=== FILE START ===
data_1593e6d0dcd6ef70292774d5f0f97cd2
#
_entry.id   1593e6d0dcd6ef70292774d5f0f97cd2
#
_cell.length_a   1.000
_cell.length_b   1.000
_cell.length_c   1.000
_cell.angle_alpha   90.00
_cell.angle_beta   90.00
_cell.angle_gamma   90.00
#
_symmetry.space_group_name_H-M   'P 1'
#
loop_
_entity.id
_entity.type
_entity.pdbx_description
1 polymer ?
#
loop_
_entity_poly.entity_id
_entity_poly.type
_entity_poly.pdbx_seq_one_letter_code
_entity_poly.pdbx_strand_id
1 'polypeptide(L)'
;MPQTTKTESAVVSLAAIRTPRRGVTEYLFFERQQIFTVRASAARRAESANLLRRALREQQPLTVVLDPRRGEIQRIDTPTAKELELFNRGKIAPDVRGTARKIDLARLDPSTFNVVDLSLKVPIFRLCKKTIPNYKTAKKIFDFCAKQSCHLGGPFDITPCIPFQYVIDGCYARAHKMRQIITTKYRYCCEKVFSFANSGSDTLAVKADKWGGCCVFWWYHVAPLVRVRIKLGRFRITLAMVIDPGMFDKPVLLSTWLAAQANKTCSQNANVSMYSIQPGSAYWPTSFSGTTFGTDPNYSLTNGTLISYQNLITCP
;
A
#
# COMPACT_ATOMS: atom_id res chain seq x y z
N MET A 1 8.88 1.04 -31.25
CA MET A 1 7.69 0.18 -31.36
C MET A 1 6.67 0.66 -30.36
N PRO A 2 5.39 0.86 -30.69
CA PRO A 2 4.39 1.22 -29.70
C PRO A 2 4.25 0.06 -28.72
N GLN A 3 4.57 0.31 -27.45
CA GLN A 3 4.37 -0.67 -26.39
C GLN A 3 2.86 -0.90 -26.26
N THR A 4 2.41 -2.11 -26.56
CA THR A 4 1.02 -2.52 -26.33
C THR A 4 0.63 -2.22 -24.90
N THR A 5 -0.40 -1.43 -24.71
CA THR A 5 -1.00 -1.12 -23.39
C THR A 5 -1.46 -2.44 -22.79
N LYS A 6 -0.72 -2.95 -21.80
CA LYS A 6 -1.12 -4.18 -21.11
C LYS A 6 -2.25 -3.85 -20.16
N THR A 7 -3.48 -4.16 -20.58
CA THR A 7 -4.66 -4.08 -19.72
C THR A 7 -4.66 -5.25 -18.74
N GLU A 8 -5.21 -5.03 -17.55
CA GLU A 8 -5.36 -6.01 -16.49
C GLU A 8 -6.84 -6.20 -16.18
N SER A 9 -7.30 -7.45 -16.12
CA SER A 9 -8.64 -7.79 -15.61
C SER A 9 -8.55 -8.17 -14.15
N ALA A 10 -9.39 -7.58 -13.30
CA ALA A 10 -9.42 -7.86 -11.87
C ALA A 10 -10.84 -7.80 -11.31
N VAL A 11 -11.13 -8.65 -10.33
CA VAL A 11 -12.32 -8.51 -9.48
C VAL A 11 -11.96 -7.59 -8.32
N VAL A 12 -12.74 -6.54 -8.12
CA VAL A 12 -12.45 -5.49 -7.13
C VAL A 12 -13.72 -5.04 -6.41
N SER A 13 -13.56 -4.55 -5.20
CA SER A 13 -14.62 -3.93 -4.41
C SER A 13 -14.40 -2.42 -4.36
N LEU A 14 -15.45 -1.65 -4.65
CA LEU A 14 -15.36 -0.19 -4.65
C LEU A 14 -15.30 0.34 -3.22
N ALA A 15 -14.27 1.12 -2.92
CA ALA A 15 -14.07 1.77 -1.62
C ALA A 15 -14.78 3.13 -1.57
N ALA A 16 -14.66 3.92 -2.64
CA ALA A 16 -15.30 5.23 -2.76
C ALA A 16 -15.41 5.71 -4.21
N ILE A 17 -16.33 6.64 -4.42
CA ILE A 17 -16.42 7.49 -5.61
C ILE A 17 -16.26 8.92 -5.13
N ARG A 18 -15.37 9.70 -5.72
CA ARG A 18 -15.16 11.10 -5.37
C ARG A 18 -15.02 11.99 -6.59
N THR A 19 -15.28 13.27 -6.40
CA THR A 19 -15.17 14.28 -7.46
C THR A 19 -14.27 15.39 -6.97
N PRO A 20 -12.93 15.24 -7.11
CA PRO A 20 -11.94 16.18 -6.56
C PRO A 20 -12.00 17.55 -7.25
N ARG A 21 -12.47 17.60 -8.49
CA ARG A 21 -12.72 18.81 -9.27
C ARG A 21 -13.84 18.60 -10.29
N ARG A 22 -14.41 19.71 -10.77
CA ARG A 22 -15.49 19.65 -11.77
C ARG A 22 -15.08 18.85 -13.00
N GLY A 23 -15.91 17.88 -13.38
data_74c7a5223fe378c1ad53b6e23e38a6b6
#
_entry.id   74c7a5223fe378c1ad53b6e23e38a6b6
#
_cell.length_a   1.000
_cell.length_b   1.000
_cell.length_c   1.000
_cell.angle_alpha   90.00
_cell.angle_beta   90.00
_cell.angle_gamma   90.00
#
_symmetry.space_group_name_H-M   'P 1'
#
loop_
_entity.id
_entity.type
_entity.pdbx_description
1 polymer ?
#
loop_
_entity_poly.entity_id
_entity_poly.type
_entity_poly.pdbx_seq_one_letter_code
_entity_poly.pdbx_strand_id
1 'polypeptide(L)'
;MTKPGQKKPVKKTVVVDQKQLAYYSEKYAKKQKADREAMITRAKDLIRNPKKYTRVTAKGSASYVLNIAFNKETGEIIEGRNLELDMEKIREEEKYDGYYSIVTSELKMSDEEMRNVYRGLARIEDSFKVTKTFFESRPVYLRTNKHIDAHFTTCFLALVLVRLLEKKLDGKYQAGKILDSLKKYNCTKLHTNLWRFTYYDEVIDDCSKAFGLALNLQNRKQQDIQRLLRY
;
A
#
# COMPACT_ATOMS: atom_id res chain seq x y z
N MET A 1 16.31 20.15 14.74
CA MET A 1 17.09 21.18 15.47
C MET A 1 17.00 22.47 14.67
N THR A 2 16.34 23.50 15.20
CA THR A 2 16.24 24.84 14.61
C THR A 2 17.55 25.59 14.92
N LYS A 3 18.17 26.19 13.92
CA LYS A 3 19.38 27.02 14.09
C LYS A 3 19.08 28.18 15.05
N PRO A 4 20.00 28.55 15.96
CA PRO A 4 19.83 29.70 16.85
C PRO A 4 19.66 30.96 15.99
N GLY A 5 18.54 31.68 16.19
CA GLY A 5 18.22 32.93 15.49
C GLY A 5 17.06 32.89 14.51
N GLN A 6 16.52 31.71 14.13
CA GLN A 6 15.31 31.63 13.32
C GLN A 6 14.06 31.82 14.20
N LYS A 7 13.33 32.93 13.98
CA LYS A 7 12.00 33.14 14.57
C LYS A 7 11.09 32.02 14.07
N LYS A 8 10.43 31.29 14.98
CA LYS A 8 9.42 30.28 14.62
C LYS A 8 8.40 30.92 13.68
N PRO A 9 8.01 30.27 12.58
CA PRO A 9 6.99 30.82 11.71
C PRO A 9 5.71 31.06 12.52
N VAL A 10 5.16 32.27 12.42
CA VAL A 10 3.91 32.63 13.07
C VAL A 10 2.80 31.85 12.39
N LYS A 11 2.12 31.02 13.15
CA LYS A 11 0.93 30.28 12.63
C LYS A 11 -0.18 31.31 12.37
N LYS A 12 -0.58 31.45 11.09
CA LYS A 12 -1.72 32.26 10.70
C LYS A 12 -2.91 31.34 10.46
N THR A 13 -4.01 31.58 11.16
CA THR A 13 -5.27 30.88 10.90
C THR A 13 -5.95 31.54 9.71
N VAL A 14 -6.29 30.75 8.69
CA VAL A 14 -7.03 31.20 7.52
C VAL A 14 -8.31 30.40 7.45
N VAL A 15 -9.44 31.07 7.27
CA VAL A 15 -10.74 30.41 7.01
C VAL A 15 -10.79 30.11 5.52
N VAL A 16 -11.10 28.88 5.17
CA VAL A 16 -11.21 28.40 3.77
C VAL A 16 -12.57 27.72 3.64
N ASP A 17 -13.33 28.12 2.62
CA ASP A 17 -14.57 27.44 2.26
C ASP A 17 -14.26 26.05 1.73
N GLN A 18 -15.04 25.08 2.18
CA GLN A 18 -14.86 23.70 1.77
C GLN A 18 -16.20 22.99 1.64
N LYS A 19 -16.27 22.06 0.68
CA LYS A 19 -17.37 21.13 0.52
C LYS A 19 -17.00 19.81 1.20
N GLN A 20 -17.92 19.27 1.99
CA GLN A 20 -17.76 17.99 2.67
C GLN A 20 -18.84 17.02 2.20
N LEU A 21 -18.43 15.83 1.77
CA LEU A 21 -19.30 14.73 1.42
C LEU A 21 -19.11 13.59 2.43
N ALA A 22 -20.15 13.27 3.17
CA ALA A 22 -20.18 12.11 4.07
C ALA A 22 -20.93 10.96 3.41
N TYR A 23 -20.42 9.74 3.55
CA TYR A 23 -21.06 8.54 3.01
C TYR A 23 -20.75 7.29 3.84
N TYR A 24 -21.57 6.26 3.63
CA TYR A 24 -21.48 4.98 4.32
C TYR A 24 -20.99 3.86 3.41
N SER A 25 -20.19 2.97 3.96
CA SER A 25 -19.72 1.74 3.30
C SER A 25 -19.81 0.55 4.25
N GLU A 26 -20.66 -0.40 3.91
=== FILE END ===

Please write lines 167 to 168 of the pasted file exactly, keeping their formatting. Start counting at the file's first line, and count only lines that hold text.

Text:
N VAL A 14 -6.29 30.75 8.69
CA VAL A 14 -7.03 31.20 7.52